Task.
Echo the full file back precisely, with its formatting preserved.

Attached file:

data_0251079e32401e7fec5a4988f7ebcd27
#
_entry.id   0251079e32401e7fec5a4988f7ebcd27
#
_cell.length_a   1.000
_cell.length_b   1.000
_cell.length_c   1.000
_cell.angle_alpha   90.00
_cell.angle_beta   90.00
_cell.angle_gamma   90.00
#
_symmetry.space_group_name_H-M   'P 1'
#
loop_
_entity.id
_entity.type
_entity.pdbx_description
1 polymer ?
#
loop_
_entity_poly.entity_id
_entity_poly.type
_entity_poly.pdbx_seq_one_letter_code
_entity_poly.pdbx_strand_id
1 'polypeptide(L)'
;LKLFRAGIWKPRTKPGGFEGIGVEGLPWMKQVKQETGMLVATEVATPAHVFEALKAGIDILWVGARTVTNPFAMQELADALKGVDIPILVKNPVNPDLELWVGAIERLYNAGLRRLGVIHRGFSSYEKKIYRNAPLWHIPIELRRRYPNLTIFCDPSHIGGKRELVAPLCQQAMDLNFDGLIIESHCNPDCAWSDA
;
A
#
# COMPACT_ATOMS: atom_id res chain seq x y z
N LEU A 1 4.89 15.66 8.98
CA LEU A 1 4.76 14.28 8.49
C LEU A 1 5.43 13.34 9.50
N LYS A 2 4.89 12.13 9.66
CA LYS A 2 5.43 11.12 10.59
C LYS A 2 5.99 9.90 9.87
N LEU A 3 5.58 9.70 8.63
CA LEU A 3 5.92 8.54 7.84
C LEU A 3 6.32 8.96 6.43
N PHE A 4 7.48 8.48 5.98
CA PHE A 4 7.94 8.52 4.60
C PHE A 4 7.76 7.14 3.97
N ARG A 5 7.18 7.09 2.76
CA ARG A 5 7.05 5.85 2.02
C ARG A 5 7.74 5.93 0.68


data_0251079e32401e7fec5a4988f7ebcd27
#
_entry.id   0251079e32401e7fec5a4988f7ebcd27
#
_cell.length_a   1.000
_cell.length_b   1.000
_cell.length_c   1.000
_cell.angle_alpha   90.00
_cell.angle_beta   90.00
_cell.angle_gamma   90.00
#
_symmetry.space_group_name_H-M   'P 1'
#
loop_
_entity.id
_entity.type
_entity.pdbx_description
1 polymer ?
#
loop_
_entity_poly.entity_id
_entity_poly.type
_entity_poly.pdbx_seq_one_letter_code
_entity_poly.pdbx_strand_id
1 'polypeptide(L)'
;LKLFRAGIWKPRTKPGGFEGIGVEGLPWMKQVKQETGMLVATEVATPAHVFEALKAGIDILWVGARTVTNPFAMQELADALKGVDIPILVKNPVNPDLELWVGAIERLYNAGLRRLGVIHRGFSSYEKKIYRNAPLWHIPIELRRRYPNLTIFCDPSHIGGKRELVAPLCQQAMDLNFDGLIIESHCNPDCAWSDA
;
A
#
# COMPACT_ATOMS: atom_id res chain seq x y z
N LEU A 1 4.89 15.66 8.98
CA LEU A 1 4.76 14.28 8.49
C LEU A 1 5.43 13.34 9.50
N LYS A 2 4.89 12.13 9.66
CA LYS A 2 5.43 11.12 10.59
C LYS A 2 5.99 9.90 9.87
N LEU A 3 5.58 9.70 8.63
CA LEU A 3 5.92 8.54 7.84
C LEU A 3 6.32 8.96 6.43
N PHE A 4 7.48 8.48 5.98
CA PHE A 4 7.94 8.52 4.60
C PHE A 4 7.76 7.14 3.97
N ARG A 5 7.18 7.09 2.76
CA ARG A 5 7.05 5.85 2.02
C ARG A 5 7.74 5.93 0.68